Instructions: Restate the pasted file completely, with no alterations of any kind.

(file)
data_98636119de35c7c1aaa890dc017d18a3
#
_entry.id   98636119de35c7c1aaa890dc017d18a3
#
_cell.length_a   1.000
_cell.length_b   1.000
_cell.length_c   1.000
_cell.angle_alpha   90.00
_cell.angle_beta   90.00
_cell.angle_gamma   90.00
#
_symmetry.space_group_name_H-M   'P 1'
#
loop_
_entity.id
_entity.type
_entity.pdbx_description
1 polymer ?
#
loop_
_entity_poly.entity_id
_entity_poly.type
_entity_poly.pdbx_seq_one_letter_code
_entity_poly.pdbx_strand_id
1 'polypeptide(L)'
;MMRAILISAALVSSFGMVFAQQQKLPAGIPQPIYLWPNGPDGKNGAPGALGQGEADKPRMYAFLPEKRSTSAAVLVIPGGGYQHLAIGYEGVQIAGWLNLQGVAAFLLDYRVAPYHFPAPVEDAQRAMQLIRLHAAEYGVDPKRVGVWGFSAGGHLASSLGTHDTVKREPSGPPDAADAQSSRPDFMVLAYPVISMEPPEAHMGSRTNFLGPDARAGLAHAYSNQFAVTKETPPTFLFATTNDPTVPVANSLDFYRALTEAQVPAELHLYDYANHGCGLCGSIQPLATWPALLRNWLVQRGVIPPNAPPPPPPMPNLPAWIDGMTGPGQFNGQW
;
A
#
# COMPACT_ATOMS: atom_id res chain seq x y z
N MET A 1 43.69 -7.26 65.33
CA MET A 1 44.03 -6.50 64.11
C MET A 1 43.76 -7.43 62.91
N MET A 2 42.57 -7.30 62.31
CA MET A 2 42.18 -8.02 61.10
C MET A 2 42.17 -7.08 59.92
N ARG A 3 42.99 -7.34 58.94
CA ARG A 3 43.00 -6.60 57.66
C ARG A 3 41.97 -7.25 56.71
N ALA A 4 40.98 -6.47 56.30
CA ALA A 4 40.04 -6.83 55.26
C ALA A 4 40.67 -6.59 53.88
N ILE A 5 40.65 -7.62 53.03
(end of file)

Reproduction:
data_98636119de35c7c1aaa890dc017d18a3
#
_entry.id   98636119de35c7c1aaa890dc017d18a3
#
_cell.length_a   1.000
_cell.length_b   1.000
_cell.length_c   1.000
_cell.angle_alpha   90.00
_cell.angle_beta   90.00
_cell.angle_gamma   90.00
#
_symmetry.space_group_name_H-M   'P 1'
#
loop_
_entity.id
_entity.type
_entity.pdbx_description
1 polymer ?
#
loop_
_entity_poly.entity_id
_entity_poly.type
_entity_poly.pdbx_seq_one_letter_code
_entity_poly.pdbx_strand_id
1 'polypeptide(L)'
;MMRAILISAALVSSFGMVFAQQQKLPAGIPQPIYLWPNGPDGKNGAPGALGQGEADKPRMYAFLPEKRSTSAAVLVIPGGGYQHLAIGYEGVQIAGWLNLQGVAAFLLDYRVAPYHFPAPVEDAQRAMQLIRLHAAEYGVDPKRVGVWGFSAGGHLASSLGTHDTVKREPSGPPDAADAQSSRPDFMVLAYPVISMEPPEAHMGSRTNFLGPDARAGLAHAYSNQFAVTKETPPTFLFATTNDPTVPVANSLDFYRALTEAQVPAELHLYDYANHGCGLCGSIQPLATWPALLRNWLVQRGVIPPNAPPPPPPMPNLPAWIDGMTGPGQFNGQW
;
A
#
# COMPACT_ATOMS: atom_id res chain seq x y z
N MET A 1 43.69 -7.26 65.33
CA MET A 1 44.03 -6.50 64.11
C MET A 1 43.76 -7.43 62.91
N MET A 2 42.57 -7.30 62.31
CA MET A 2 42.18 -8.02 61.10
C MET A 2 42.17 -7.08 59.92
N ARG A 3 42.99 -7.34 58.94
CA ARG A 3 43.00 -6.60 57.66
C ARG A 3 41.97 -7.25 56.71
N ALA A 4 40.98 -6.47 56.30
CA ALA A 4 40.04 -6.83 55.26
C ALA A 4 40.67 -6.59 53.88
N ILE A 5 40.65 -7.62 53.03